PBC groups may lead out of hours

The DoH believes out-of-hours responsibility could kick-start commissioning, writes Tom Ireland.

Although GP leaders say they haven't discussed 'even peripherally' the profession taking back 24-hour responsibility for patients, the DoH seems to be mulling it over.

The DoH, working closely with the NHS Alliance, thinks interest in practice-based commissioning (PBC) could be revived if the GP-led groups take control of out of hours.

The DoH's interest follows Conservative support for a similar idea earlier this year.

No coercion
At its Urgent Care conference in central London last week, the NHS Alliance was keen to play down reports that GPs would be forced to take back out-of- hours work. Opening speaker and NHS Alliance adviser Rick Stein assured delegates: 'That's not what we're saying.'

David Jenner, PBC lead at the NHS Alliance, said the idea is about PBC groups commissioning services. These groups may eventually merge with integrated care organisations to commission and provide.

The GPC thinks the idea is some way off. GPC chairman Dr Laurence Buckman said: 'It's never been discussed with us, ever. Not peripherally, not any kind of conversation.' He added that the NHS Alliance 'doesn't represent GPs or negotiate for them'.

NHS Alliance chair Dr Michael Dixon agreed the idea was in its early stages, admitting that PBC would have to develop before it could take on out of hours. But this could be what is desperately needed to kick-start interest in PBC, he said.

The DoH is also keen on the idea for this reason. In addition, it feels GP involvement could address inconsistencies in the current service.

'Practice-based commissioning is here to stay. The DoH wants to refresh and reinvigorate it,' DoH urgent care lead Chris Dowse said. 'With the NHS Alliance we are looking at how PBC can integrate with urgent care. We are very keen to support that piece of work.'

Dr Fay Wilson, GPC member and director of the Birmingham out-of-hours co-op BADGER, said PBC was an obvious way to improve services.

'It seems to me extraordinary the thought that PBC commissioners are fit to commission all sorts of services but they are not thought competent to run out of hours - it surprises me that people are surprised by these plans,' she said.

'The evidence suggests GPs will do a much better job of it than the people doing it at the moment.'

Divided opinion
Opinion is still divided among GPs over whether to take back the out-of-hours responsibility that they gave up with the new contract in 2004.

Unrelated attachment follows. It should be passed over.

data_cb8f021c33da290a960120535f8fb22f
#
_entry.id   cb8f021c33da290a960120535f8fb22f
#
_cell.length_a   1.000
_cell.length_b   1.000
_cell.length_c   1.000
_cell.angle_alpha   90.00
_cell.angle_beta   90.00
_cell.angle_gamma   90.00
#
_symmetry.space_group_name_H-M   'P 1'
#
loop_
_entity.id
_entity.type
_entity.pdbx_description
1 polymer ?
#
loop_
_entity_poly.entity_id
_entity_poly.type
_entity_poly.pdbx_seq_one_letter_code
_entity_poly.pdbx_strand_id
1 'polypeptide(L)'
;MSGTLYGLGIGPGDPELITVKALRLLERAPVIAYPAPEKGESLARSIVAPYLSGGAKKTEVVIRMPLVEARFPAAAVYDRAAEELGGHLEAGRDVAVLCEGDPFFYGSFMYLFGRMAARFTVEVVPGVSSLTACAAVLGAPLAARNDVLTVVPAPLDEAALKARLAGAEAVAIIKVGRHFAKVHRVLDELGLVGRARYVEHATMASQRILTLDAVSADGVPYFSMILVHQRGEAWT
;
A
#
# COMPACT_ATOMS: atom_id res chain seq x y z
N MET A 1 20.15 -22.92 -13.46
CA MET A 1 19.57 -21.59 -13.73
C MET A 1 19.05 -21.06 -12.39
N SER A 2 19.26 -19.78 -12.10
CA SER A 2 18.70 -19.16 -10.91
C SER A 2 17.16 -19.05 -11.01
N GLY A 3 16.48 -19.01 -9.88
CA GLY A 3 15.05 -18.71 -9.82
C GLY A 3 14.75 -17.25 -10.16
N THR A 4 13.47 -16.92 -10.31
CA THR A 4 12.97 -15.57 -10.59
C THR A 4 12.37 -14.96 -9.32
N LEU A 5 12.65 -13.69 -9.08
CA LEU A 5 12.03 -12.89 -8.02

Some believe that taking the service back from private firms that operate it for two-thirds of the week would allow them to improve quality and fight negative press. Others say their quality of life has risen so much since opting out that nothing could persuade them to go back.

But Dr Wilson said many GPs seemed interested in out of hours. 'I don't see it becoming obligatory, but I am being asked by people how they can opt back in. It hasn't improved services and has fragmented care.'

The NHS Alliance's proposals would certainly not involve GPs working out of hours or being responsible for it unless they wanted to, as part of a PBC group, an integrated care organisation, a co-op or a private company.

Dr Wilson said the only thing that would stop the idea getting off the ground is the problem that has always plagued PBC - PCTs refusing to hand power to GPs.

'In the majority of areas in England PCTs don't want PBC to happen. GPs are interested, but they turn up to a PBC meeting and realise it's a talking shop. There was a lot of energy but GPs are disillusioned.'

Dr Dixon said having GPs in charge of out of hours would reassure patients.

'The fact that it is clinically led is what will wash well with patients. My patients like the idea of me co-ordinating their care. I think that is also why the government likes the idea, as patients will be receptive to it and it fits in with this idea of being clinically led.'


What do GPs think?

"I think it is a bad idea. The funding may still fall short and we will inevitably end up doing over and above what is actually needed. There may be some GPs willing to take this role on but the majority would opt out."
Dr Manjiri Bodhe, part-time partner, Bracknell

"The evidence suggests GPs will do a much better job of it than the people doing it at the moment."
Dr Fay Wilson, GPC member and director of BADGER out-of-hours co-op, Birmingham

"I think this is a better option as local doctors are in a better position to know the needs of their patients rather than a private company with shareholders to please."
Dr Liz Croton, locum GP, Birmingham.

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